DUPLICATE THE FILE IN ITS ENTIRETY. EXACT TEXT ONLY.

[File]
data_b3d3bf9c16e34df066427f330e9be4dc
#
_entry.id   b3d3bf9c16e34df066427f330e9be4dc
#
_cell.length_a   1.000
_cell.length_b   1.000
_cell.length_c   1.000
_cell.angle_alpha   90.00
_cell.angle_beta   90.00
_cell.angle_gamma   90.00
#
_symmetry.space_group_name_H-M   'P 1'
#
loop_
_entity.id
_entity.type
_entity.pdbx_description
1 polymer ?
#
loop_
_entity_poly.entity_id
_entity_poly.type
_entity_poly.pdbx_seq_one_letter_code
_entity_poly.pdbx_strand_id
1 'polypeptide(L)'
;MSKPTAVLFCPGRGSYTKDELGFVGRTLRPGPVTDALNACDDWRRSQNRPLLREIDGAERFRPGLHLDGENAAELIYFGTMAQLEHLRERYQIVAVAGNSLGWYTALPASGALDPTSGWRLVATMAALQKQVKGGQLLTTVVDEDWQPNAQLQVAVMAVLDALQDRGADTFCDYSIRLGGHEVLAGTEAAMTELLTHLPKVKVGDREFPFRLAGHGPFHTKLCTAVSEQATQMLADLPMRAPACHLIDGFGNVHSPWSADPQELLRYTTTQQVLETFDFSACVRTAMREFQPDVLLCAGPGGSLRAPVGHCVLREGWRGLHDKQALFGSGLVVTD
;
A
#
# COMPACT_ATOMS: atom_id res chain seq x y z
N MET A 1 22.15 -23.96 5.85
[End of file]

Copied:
data_b3d3bf9c16e34df066427f330e9be4dc
#
_entry.id   b3d3bf9c16e34df066427f330e9be4dc
#
_cell.length_a   1.000
_cell.length_b   1.000
_cell.length_c   1.000
_cell.angle_alpha   90.00
_cell.angle_beta   90.00
_cell.angle_gamma   90.00
#
_symmetry.space_group_name_H-M   'P 1'
#
loop_
_entity.id
_entity.type
_entity.pdbx_description
1 polymer ?
#
loop_
_entity_poly.entity_id
_entity_poly.type
_entity_poly.pdbx_seq_one_letter_code
_entity_poly.pdbx_strand_id
1 'polypeptide(L)'
;MSKPTAVLFCPGRGSYTKDELGFVGRTLRPGPVTDALNACDDWRRSQNRPLLREIDGAERFRPGLHLDGENAAELIYFGTMAQLEHLRERYQIVAVAGNSLGWYTALPASGALDPTSGWRLVATMAALQKQVKGGQLLTTVVDEDWQPNAQLQVAVMAVLDALQDRGADTFCDYSIRLGGHEVLAGTEAAMTELLTHLPKVKVGDREFPFRLAGHGPFHTKLCTAVSEQATQMLADLPMRAPACHLIDGFGNVHSPWSADPQELLRYTTTQQVLETFDFSACVRTAMREFQPDVLLCAGPGGSLRAPVGHCVLREGWRGLHDKQALFGSGLVVTD
;
A
#
# COMPACT_ATOMS: atom_id res chain seq x y z
N MET A 1 22.15 -23.96 5.85